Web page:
Last week, Gambian President Yahya Jammeh participated in a rare meeting with select members of the West African nation’s press corps. Jammeh spoke in favor of access to public information. He announced that he would allow The Standard newspaper to resume publication, five months after the National Intelligence Agency forced its editor, Sheriff Bojang, to halt production. But the president largely lashed out at the Gambian private press and critics of his repressive media policies in the meeting, a tense session that was broadcast on state television. Jammeh, a former army captain who seized power in a 1994 coup, spoke in a harsh and contemptuous tone as he addressed media owners invited to the State House in the capital, Banjul.
“If anybody thinks that this is a mere public relations stunt, you’re mistaken,” Jammeh told journalists and a few officials present. “What you perceive as a reality is not reality,” he said, chastising journalists for portraying the image that “Yahya Jammeh is a monster, he’s a dictator, he’s a killer, that Gambia is not a place for journalists.'” He insisted that he was not hostile to the press. “You think I’m stupid? I don’t like the press, I don’t like the freedom of press and I allow newspapers? I want to tell you that we’re not your enemies,” he said. “You have to a positive role to play in national development, peace, and stability.”
The president was quick to narrow the scope of press freedom. “If you’re interested in development, you want peace and stability, then you don’t have anything to fear from me.” But press freedom has limits, Jammeh said, and it is he who sets those limits. “One freedom I will never give you is the freedom, the liberty to write whatever you want that you know is not true. There is press freedom, but there’s no freedom to lie.”
He added: “If I have to close any newspaper because you have violated the laws, I will close it. … I will not billahi wallahi, sacrifice the interests, the peace and stability and well-being of the Gambian people at the altar of freedom of expression, or freedom of press, or freedom of movement or freedom of whatever.”
At times, Jammeh appeared to contradict himself. “Sensationalism in journalism will not be accepted. Tell me one country where there’s no law on libel,” he said before declaring, “There’s no section that criminalizes speech. I don’t know where you got that from but as far as I am concerned, there’s no law that says that you can be taken to court and charged with a criminal offense for speech.” At least two of the journalists present–Pap Seine and Sam Sarr–could attest to the presence and use of such laws: They were jailed on criminal sedition charges in connection with a 2009 press release critical of Jammeh’s comments on the unsolved murder of editor Deyda Hydara.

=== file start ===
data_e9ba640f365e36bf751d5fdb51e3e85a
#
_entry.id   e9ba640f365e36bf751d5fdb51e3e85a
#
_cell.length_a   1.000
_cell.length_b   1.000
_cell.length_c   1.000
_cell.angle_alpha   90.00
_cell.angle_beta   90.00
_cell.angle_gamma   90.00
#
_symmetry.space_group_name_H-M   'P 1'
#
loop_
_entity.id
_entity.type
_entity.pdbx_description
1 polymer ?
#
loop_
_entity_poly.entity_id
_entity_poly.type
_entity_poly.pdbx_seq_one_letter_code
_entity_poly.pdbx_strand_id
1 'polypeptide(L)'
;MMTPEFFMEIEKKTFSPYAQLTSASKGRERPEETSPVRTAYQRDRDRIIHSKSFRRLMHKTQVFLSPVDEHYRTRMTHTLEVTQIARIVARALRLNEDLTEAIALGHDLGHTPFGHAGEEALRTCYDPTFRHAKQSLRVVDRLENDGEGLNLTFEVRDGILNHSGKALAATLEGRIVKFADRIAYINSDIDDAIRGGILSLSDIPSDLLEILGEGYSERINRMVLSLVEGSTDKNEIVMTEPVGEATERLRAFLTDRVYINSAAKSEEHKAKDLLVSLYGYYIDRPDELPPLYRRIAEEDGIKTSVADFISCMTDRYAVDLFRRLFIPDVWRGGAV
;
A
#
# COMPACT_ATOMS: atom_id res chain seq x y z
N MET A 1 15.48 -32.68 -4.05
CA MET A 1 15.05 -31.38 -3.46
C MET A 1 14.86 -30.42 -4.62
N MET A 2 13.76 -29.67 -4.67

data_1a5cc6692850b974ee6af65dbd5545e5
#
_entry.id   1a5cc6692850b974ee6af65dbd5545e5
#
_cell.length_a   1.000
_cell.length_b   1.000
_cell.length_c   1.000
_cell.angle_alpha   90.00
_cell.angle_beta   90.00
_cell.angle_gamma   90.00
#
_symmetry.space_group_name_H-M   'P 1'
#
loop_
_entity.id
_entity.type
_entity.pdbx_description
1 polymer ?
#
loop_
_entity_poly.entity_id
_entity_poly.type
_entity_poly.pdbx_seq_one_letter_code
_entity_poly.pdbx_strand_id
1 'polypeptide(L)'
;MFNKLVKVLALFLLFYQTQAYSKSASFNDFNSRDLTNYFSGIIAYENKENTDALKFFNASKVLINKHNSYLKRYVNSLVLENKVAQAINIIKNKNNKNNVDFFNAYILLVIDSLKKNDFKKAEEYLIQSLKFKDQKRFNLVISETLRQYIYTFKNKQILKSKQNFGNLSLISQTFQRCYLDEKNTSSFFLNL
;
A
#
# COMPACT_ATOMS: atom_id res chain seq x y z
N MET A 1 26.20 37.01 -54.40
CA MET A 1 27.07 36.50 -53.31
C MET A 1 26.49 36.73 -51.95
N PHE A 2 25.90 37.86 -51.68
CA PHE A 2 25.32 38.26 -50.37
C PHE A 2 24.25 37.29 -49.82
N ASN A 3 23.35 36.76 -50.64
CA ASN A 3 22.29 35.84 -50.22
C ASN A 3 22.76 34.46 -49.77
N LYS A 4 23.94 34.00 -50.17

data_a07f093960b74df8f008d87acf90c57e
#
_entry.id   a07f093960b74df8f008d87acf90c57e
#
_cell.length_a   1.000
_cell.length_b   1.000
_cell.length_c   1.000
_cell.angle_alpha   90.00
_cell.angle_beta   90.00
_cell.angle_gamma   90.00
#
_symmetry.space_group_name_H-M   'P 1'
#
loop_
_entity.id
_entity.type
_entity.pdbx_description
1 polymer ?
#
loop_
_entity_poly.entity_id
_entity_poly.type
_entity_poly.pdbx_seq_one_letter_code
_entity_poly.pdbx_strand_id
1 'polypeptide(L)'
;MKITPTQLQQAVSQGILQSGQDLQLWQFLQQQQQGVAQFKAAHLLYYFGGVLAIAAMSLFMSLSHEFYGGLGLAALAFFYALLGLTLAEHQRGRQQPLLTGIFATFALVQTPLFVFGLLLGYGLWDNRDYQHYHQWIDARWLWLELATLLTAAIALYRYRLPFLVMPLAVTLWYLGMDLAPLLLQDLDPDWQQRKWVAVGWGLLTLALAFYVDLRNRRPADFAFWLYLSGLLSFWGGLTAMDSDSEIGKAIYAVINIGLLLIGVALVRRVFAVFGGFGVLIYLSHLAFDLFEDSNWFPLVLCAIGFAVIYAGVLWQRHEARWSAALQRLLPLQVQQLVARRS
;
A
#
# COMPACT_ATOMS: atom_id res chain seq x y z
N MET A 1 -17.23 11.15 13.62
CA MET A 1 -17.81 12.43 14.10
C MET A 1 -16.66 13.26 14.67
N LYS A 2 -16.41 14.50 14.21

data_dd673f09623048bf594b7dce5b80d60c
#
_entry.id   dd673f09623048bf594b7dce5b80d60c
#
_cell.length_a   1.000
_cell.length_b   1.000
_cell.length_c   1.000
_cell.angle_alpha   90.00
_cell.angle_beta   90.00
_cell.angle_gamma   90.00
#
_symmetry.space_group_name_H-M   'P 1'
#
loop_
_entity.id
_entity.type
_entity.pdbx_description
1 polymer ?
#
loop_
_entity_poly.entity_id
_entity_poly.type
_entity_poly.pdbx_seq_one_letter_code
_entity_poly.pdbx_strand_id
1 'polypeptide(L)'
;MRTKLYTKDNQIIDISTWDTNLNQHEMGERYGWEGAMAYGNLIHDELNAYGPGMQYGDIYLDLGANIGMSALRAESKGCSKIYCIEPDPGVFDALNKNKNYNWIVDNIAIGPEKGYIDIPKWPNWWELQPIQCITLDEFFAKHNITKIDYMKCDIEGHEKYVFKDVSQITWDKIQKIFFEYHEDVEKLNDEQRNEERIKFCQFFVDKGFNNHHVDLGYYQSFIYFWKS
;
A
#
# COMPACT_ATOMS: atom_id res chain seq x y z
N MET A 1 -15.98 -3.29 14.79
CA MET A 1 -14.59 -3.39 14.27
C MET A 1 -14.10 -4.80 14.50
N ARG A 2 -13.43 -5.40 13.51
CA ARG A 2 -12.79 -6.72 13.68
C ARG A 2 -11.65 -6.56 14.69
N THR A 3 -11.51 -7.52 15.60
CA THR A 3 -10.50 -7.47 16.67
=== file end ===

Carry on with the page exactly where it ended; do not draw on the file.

Again last week, Jammeh disputed any government responsibility in the Hydara case, as well as in the case of Ebrima “Chief” Manneh, a reporter who disappeared after being arrested in 2007. “I will not kill anyone outside of the law,” he said. “You see, if I have to cut the heads of 10,000 people to save 1 million, I will do so with happiness, but on the condition that they have been sentenced by a court of law.” He went on to repeat: “We will not kill anyone clandestinely.”
Yet Jammeh referenced Manneh’s case as a “death,” and suggested the journalist might have disappeared after attempting to illegally migrate to Europe or America. The statement implied knowledge of Manneh’s fate that has not been disclosed publicly and that runs contrary to his administration’s repeated public statements. In a letter to Jammeh on Monday, CPJ called on the president to clarify his reference to Manneh’s “death” and fully disclose the government’s knowledge of the case.
“In all previous public comments, administration officials have consistently denied any knowledge of Manneh’s detention, whereabouts, or legal status,” CPJ’s letter said. “Those comments were made despite sightings of Manneh in government custody after his 2007 arrest. Government denials were also issued in response to a June 2008 ruling by the Court of Justice of the Economic Community of West African States, which found sufficient evidence to conclude Gambian authorities had improperly detained Manneh.”
Jammeh had some words of warning for the assembled journalists, accusing some of being “mouthpiece of opposition parties.” His words apparently chilled initial press coverage of the meeting; all the leading newspapers omitted the president’s comments on the Hydara and Manneh cases.